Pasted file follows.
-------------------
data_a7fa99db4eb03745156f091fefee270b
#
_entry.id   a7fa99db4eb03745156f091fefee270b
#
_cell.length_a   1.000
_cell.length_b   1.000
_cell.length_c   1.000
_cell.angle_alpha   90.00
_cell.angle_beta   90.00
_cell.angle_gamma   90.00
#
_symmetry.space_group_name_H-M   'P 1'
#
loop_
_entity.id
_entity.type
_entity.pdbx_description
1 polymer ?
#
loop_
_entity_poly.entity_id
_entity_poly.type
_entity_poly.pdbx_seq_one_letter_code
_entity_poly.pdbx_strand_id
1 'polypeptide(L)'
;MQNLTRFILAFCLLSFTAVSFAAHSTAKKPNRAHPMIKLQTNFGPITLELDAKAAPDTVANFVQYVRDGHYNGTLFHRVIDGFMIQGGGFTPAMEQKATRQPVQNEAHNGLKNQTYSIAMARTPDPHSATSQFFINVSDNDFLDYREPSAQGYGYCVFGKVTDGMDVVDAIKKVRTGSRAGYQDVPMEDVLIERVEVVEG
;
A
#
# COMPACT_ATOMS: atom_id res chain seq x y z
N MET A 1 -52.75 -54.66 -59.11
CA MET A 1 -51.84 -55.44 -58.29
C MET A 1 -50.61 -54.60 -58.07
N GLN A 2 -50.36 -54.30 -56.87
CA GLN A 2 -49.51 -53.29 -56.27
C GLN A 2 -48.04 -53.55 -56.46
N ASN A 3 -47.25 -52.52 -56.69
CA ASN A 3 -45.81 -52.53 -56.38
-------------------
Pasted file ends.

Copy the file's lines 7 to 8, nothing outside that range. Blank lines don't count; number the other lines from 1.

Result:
_cell.length_c   1.000
_cell.angle_alpha   90.00